National Park Service delivers roadmap for protecting Georgia's Ocmulgee River corridor

Tracie Revis, left, a citizen of the Muscogee Creek Nation, and Seth Clark, mayor pro-tem of Macon, stand near the Earth Lodge, where Native Americans met for a 1,000 years until their forced removal in the 1820s, on Aug. 22, 2022, in Macon, Ga. A National Park Service study released Thursday, Nov. 16, 2023 provides Congress with a road map to federally protecting land along 50 miles of the Ocmulgee River. (AP Photo/Sharon Johnson, File)

The National Park Service announced Thursday that it has delivered to Congress its long-awaited study on whether the Ocmulgee River corridor in central Georgia meets the criteria to be managed as a national park and preserve. The answer: Not quite, not yet.

But supporters aren’t dismayed — they say the study was based on initial, since-abandoned plans that raised concerns that have already been addressed, and they now have what’s needed to show Congress that the Muscogee Creek Nation’s historic homeland in central Georgia deserves federal protection.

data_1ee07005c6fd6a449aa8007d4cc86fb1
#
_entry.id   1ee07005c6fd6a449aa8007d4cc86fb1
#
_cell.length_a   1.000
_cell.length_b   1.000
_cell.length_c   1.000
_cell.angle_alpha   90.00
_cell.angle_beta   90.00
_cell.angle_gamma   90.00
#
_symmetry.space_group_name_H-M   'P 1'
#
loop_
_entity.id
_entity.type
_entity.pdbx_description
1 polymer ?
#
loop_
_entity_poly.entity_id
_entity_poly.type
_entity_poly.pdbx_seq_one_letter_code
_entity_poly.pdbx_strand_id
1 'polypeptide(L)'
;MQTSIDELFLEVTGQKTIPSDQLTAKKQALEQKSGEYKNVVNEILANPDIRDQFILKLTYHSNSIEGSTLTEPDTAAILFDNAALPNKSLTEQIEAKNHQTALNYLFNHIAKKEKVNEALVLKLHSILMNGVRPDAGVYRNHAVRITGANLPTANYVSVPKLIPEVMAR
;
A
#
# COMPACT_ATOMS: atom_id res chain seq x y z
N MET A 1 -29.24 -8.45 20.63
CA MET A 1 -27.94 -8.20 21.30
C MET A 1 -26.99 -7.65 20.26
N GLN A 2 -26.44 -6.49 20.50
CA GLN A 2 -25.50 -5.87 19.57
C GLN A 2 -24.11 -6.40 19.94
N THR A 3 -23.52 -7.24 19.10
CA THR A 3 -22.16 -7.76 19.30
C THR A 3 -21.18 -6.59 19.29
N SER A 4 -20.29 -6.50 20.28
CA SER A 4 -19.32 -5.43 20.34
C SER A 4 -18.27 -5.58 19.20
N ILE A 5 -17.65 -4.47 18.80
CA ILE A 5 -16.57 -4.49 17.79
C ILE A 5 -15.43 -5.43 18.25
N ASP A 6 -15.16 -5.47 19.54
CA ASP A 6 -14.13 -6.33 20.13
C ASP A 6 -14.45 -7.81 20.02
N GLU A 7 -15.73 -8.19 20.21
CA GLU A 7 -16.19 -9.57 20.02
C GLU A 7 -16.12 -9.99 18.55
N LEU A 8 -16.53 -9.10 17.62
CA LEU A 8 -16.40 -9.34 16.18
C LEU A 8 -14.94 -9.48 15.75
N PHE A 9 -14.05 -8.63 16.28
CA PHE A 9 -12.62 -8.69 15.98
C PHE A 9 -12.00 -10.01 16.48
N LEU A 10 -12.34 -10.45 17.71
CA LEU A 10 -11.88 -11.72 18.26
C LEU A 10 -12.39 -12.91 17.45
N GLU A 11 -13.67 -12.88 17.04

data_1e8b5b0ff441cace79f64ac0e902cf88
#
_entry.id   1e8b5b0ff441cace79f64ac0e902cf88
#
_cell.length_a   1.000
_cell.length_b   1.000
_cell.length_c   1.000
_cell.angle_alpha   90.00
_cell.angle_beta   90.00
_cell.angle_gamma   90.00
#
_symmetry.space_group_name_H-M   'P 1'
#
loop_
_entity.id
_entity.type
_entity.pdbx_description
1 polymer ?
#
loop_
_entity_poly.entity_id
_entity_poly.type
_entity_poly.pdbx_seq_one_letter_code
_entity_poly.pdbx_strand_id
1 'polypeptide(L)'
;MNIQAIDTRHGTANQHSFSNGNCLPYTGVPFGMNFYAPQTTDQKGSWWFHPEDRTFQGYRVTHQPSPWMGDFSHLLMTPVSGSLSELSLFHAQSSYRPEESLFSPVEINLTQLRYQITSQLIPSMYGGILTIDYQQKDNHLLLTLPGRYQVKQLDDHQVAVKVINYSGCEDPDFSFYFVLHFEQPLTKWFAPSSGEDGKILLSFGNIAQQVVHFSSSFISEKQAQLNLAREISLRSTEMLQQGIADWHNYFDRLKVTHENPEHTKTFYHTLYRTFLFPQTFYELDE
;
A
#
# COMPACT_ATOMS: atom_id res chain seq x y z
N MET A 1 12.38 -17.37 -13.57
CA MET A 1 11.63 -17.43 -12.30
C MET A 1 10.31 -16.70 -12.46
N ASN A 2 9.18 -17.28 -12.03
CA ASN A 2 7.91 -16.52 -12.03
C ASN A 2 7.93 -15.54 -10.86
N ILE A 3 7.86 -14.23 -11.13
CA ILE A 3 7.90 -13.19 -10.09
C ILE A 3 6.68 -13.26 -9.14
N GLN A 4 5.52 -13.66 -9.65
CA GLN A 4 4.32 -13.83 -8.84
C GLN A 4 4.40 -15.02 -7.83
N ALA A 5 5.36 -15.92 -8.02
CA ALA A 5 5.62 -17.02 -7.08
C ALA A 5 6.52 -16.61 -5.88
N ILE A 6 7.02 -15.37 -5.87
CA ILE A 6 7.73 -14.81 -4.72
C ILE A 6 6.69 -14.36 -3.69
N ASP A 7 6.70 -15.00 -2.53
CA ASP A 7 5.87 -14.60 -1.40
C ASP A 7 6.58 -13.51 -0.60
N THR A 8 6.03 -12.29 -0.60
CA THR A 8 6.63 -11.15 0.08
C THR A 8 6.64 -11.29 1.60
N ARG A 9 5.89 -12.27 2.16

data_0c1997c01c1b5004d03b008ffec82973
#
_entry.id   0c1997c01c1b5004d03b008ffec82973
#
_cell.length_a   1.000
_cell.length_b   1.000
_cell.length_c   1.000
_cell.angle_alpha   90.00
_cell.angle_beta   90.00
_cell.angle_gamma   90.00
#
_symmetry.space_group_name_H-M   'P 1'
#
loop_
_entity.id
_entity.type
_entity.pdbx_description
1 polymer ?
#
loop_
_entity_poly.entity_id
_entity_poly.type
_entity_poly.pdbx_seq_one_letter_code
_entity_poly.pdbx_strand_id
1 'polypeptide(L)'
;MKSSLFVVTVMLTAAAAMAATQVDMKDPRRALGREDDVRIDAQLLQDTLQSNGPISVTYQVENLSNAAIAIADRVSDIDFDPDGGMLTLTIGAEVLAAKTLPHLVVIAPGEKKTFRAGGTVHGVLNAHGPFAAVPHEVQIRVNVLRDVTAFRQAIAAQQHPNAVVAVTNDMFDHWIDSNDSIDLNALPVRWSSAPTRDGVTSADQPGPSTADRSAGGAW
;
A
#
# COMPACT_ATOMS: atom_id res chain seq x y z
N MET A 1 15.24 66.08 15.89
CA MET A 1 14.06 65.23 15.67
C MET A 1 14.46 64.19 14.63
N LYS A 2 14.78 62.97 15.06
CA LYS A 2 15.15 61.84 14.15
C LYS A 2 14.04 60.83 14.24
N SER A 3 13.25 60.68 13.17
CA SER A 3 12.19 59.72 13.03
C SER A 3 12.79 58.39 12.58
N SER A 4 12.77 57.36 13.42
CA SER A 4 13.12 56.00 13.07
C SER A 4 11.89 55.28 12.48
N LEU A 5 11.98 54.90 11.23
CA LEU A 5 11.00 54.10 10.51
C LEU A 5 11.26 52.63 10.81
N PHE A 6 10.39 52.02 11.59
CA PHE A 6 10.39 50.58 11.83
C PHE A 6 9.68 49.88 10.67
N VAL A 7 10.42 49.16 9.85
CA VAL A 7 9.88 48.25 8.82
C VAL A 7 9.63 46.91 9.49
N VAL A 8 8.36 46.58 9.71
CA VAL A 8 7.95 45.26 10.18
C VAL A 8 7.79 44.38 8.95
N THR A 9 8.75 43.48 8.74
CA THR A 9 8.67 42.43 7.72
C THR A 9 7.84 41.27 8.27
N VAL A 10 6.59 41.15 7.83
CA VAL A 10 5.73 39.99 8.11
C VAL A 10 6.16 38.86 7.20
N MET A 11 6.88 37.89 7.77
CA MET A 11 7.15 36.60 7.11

The Special Resource Study says 120,000 acres (48,560 hectares) along more than 50 miles (80 kilometers) of river between Macon and Hawkinsville are nationally significant and suitable for a park, but it’s not feasible because the corridor includes too many private property owners and state-managed lands. Acquiring and managing all that land — which faces expanding threats from development, mining and timbering, would be too challenging.

The park service said there is a path forward however — the study recommends formally partnering with the Muscogee Creek Nation and the Georgia Department of Natural Resources to manage a reduced area along the banks of the Ocmulgee “to mitigate many of the concerns that led to a negative finding.”

Seth Clark, Macon’s mayor pro-tem, said they’ve already done exactly these things — endorsing Georgia’s continued management of state lands, formally partnering with the Muscogee and securing a $1 million Knight Foundation grant to buy more private land, including 1,000 acres (405 hectares) already under contract.

“The SRS is studying a snapshot of time 2.5-3 years ago. We anticipated that, and chopped out the state-owned land already,” Clark said. “A bear doesn’t care whether it’s on state or federal land; as long as it’s protected, we’re good.”

Republican Rep. Austin Scott has joined with Georgia Democrats including U.S. Sens. Jon Ossoff and Raphael Warnock and Rep. Sanford Bishop in support. Ossoff’s office announced Thursday that they’re preparing bipartisan, bicameral legislation to make it happen.

“I’m incredibly optimistic,” Clark added. “We spoke with the congressional offices, and they think they got what they need to move forward.”